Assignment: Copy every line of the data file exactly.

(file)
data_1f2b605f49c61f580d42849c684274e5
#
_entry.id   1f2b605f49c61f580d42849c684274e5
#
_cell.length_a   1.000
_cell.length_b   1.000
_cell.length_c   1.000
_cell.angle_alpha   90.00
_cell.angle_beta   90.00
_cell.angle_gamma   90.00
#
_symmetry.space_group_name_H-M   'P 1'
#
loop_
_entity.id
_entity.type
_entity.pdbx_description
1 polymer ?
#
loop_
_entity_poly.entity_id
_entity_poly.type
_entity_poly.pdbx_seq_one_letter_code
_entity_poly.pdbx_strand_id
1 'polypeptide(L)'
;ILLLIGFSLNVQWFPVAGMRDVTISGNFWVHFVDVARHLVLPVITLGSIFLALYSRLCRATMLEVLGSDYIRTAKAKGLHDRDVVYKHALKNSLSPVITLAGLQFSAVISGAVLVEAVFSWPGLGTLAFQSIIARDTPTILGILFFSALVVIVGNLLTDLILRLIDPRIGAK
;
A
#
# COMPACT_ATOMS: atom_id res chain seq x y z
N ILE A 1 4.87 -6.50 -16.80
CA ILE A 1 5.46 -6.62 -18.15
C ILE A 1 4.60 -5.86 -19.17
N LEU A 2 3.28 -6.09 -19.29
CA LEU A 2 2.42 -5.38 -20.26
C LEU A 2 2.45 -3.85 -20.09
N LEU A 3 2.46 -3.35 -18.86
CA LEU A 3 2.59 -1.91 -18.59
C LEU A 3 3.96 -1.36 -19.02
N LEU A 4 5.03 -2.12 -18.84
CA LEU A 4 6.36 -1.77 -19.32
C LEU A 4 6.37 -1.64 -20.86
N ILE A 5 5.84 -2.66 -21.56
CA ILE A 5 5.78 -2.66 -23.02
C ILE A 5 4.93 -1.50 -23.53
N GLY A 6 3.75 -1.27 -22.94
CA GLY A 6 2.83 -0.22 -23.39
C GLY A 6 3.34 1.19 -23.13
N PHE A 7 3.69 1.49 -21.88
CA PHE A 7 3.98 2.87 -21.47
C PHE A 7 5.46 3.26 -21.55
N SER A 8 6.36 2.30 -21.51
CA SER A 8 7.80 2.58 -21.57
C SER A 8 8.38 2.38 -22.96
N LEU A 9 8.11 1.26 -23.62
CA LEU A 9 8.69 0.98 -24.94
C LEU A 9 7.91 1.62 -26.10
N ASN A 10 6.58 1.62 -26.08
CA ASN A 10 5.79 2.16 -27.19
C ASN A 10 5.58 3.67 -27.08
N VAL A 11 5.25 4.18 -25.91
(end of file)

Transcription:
data_1f2b605f49c61f580d42849c684274e5
#
_entry.id   1f2b605f49c61f580d42849c684274e5
#
_cell.length_a   1.000
_cell.length_b   1.000
_cell.length_c   1.000
_cell.angle_alpha   90.00
_cell.angle_beta   90.00
_cell.angle_gamma   90.00
#
_symmetry.space_group_name_H-M   'P 1'
#
loop_
_entity.id
_entity.type
_entity.pdbx_description
1 polymer ?
#
loop_
_entity_poly.entity_id
_entity_poly.type
_entity_poly.pdbx_seq_one_letter_code
_entity_poly.pdbx_strand_id
1 'polypeptide(L)'
;ILLLIGFSLNVQWFPVAGMRDVTISGNFWVHFVDVARHLVLPVITLGSIFLALYSRLCRATMLEVLGSDYIRTAKAKGLHDRDVVYKHALKNSLSPVITLAGLQFSAVISGAVLVEAVFSWPGLGTLAFQSIIARDTPTILGILFFSALVVIVGNLLTDLILRLIDPRIGAK
;
A
#
# COMPACT_ATOMS: atom_id res chain seq x y z
N ILE A 1 4.87 -6.50 -16.80
CA ILE A 1 5.46 -6.62 -18.15
C ILE A 1 4.60 -5.86 -19.17
N LEU A 2 3.28 -6.09 -19.29
CA LEU A 2 2.42 -5.38 -20.26
C LEU A 2 2.45 -3.85 -20.09
N LEU A 3 2.46 -3.35 -18.86
CA LEU A 3 2.59 -1.91 -18.59
C LEU A 3 3.96 -1.36 -19.02
N LEU A 4 5.03 -2.12 -18.84
CA LEU A 4 6.36 -1.77 -19.32
C LEU A 4 6.37 -1.64 -20.86
N ILE A 5 5.84 -2.66 -21.56
CA ILE A 5 5.78 -2.66 -23.02
C ILE A 5 4.93 -1.50 -23.53
N GLY A 6 3.75 -1.27 -22.94
CA GLY A 6 2.83 -0.22 -23.39
C GLY A 6 3.34 1.19 -23.13
N PHE A 7 3.69 1.49 -21.88
CA PHE A 7 3.98 2.87 -21.47
C PHE A 7 5.46 3.26 -21.55
N SER A 8 6.36 2.30 -21.51
CA SER A 8 7.80 2.58 -21.57
C SER A 8 8.38 2.38 -22.96
N LEU A 9 8.11 1.26 -23.62
CA LEU A 9 8.69 0.98 -24.94
C LEU A 9 7.91 1.62 -26.10
N ASN A 10 6.58 1.62 -26.08
CA ASN A 10 5.79 2.16 -27.19
C ASN A 10 5.58 3.67 -27.08
N VAL A 11 5.25 4.18 -25.91